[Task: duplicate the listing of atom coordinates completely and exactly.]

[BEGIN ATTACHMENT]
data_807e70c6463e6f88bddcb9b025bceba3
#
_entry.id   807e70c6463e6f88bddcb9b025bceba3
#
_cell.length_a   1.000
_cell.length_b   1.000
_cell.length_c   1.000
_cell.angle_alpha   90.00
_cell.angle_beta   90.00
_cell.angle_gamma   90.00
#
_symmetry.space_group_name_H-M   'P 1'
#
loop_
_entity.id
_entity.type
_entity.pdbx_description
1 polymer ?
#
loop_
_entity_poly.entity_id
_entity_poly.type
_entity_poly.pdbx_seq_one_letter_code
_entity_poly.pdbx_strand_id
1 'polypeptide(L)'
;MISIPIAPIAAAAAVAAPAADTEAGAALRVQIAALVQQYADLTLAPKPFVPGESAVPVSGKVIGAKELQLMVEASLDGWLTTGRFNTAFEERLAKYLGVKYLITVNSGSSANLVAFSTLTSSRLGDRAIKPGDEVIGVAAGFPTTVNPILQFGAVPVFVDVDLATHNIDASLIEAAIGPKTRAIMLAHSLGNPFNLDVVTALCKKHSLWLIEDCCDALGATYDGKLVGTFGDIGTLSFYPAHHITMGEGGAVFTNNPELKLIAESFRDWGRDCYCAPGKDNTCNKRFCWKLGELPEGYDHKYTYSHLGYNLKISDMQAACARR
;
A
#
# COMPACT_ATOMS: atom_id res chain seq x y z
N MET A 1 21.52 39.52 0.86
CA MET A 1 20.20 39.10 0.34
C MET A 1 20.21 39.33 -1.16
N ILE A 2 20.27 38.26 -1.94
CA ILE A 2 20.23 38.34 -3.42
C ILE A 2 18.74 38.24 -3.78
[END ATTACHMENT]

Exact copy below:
data_807e70c6463e6f88bddcb9b025bceba3
#
_entry.id   807e70c6463e6f88bddcb9b025bceba3
#
_cell.length_a   1.000
_cell.length_b   1.000
_cell.length_c   1.000
_cell.angle_alpha   90.00
_cell.angle_beta   90.00
_cell.angle_gamma   90.00
#
_symmetry.space_group_name_H-M   'P 1'
#
loop_
_entity.id
_entity.type
_entity.pdbx_description
1 polymer ?
#
loop_
_entity_poly.entity_id
_entity_poly.type
_entity_poly.pdbx_seq_one_letter_code
_entity_poly.pdbx_strand_id
1 'polypeptide(L)'
;MISIPIAPIAAAAAVAAPAADTEAGAALRVQIAALVQQYADLTLAPKPFVPGESAVPVSGKVIGAKELQLMVEASLDGWLTTGRFNTAFEERLAKYLGVKYLITVNSGSSANLVAFSTLTSSRLGDRAIKPGDEVIGVAAGFPTTVNPILQFGAVPVFVDVDLATHNIDASLIEAAIGPKTRAIMLAHSLGNPFNLDVVTALCKKHSLWLIEDCCDALGATYDGKLVGTFGDIGTLSFYPAHHITMGEGGAVFTNNPELKLIAESFRDWGRDCYCAPGKDNTCNKRFCWKLGELPEGYDHKYTYSHLGYNLKISDMQAACARR
;
A
#
# COMPACT_ATOMS: atom_id res chain seq x y z
N MET A 1 21.52 39.52 0.86
CA MET A 1 20.20 39.10 0.34
C MET A 1 20.21 39.33 -1.16
N ILE A 2 20.27 38.26 -1.94
CA ILE A 2 20.23 38.34 -3.42
C ILE A 2 18.74 38.24 -3.78